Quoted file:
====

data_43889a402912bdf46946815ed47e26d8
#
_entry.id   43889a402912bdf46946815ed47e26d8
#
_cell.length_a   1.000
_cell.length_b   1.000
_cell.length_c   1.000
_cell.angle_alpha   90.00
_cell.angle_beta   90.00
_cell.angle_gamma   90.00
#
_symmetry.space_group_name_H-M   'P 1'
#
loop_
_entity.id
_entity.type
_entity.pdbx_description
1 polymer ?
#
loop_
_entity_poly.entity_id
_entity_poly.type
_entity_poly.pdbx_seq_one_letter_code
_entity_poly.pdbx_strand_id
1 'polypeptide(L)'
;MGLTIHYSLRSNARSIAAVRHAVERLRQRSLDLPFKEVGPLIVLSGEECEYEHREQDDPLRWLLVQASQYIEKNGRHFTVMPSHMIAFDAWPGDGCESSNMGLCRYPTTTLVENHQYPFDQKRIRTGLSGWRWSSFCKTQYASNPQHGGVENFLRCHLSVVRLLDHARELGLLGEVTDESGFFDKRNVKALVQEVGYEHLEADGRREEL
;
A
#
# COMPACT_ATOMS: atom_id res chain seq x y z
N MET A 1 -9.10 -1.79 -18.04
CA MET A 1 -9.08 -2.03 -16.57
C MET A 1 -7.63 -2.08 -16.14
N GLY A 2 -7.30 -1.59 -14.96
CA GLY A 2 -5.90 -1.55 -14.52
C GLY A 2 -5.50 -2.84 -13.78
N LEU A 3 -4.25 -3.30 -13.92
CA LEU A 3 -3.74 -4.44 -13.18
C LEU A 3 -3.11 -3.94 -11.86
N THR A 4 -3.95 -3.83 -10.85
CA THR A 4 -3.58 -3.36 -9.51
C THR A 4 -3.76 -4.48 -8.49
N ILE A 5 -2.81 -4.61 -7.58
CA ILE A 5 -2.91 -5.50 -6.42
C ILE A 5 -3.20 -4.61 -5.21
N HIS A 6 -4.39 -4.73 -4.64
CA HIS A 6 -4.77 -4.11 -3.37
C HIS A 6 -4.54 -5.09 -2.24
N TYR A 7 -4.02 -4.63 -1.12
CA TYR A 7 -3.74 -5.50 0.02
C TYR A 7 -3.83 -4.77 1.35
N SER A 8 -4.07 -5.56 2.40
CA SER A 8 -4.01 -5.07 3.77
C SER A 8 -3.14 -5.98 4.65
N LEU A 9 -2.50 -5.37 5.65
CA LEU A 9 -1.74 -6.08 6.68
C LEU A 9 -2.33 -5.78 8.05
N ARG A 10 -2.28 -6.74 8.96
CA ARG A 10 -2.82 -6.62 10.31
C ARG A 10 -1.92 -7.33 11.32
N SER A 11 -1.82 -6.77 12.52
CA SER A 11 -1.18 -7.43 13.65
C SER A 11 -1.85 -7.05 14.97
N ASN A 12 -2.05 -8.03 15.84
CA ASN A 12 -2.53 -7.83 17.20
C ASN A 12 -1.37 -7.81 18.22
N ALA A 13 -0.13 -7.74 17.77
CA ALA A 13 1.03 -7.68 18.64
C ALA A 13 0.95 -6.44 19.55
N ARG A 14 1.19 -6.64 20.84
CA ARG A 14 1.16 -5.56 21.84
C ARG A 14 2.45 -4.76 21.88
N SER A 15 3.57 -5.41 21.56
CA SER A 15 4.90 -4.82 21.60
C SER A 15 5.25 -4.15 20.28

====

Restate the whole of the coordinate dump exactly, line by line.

data_43889a402912bdf46946815ed47e26d8
#
_entry.id   43889a402912bdf46946815ed47e26d8
#
_cell.length_a   1.000
_cell.length_b   1.000
_cell.length_c   1.000
_cell.angle_alpha   90.00
_cell.angle_beta   90.00
_cell.angle_gamma   90.00
#
_symmetry.space_group_name_H-M   'P 1'
#
loop_
_entity.id
_entity.type
_entity.pdbx_description
1 polymer ?
#
loop_
_entity_poly.entity_id
_entity_poly.type
_entity_poly.pdbx_seq_one_letter_code
_entity_poly.pdbx_strand_id
1 'polypeptide(L)'
;MGLTIHYSLRSNARSIAAVRHAVERLRQRSLDLPFKEVGPLIVLSGEECEYEHREQDDPLRWLLVQASQYIEKNGRHFTVMPSHMIAFDAWPGDGCESSNMGLCRYPTTTLVENHQYPFDQKRIRTGLSGWRWSSFCKTQYASNPQHGGVENFLRCHLSVVRLLDHARELGLLGEVTDESGFFDKRNVKALVQEVGYEHLEADGRREEL
;
A
#
# COMPACT_ATOMS: atom_id res chain seq x y z
N MET A 1 -9.10 -1.79 -18.04
CA MET A 1 -9.08 -2.03 -16.57
C MET A 1 -7.63 -2.08 -16.14
N GLY A 2 -7.30 -1.59 -14.96
CA GLY A 2 -5.90 -1.55 -14.52
C GLY A 2 -5.50 -2.84 -13.78
N LEU A 3 -4.25 -3.30 -13.92
CA LEU A 3 -3.74 -4.44 -13.18
C LEU A 3 -3.11 -3.94 -11.86
N THR A 4 -3.95 -3.83 -10.85
CA THR A 4 -3.58 -3.36 -9.51
C THR A 4 -3.76 -4.48 -8.49
N ILE A 5 -2.81 -4.61 -7.58
CA ILE A 5 -2.91 -5.50 -6.42
C ILE A 5 -3.20 -4.61 -5.21
N HIS A 6 -4.39 -4.73 -4.64
CA HIS A 6 -4.77 -4.11 -3.37
C HIS A 6 -4.54 -5.09 -2.24
N TYR A 7 -4.02 -4.63 -1.12
CA TYR A 7 -3.74 -5.50 0.02
C TYR A 7 -3.83 -4.77 1.35
N SER A 8 -4.07 -5.56 2.40
CA SER A 8 -4.01 -5.07 3.77
C SER A 8 -3.14 -5.98 4.65
N LEU A 9 -2.50 -5.37 5.65
CA LEU A 9 -1.74 -6.08 6.68
C LEU A 9 -2.33 -5.78 8.05
N ARG A 10 -2.28 -6.74 8.96
CA ARG A 10 -2.82 -6.62 10.31
C ARG A 10 -1.92 -7.33 11.32
N SER A 11 -1.82 -6.77 12.52
CA SER A 11 -1.18 -7.43 13.65
C SER A 11 -1.85 -7.05 14.97
N ASN A 12 -2.05 -8.03 15.84
CA ASN A 12 -2.53 -7.83 17.20
C ASN A 12 -1.37 -7.81 18.22
N ALA A 13 -0.13 -7.74 17.77
CA ALA A 13 1.03 -7.68 18.64
C ALA A 13 0.95 -6.44 19.55
N ARG A 14 1.19 -6.64 20.84
CA ARG A 14 1.16 -5.56 21.84
C ARG A 14 2.45 -4.76 21.88
N SER A 15 3.57 -5.41 21.56
CA SER A 15 4.90 -4.82 21.60
C SER A 15 5.25 -4.15 20.28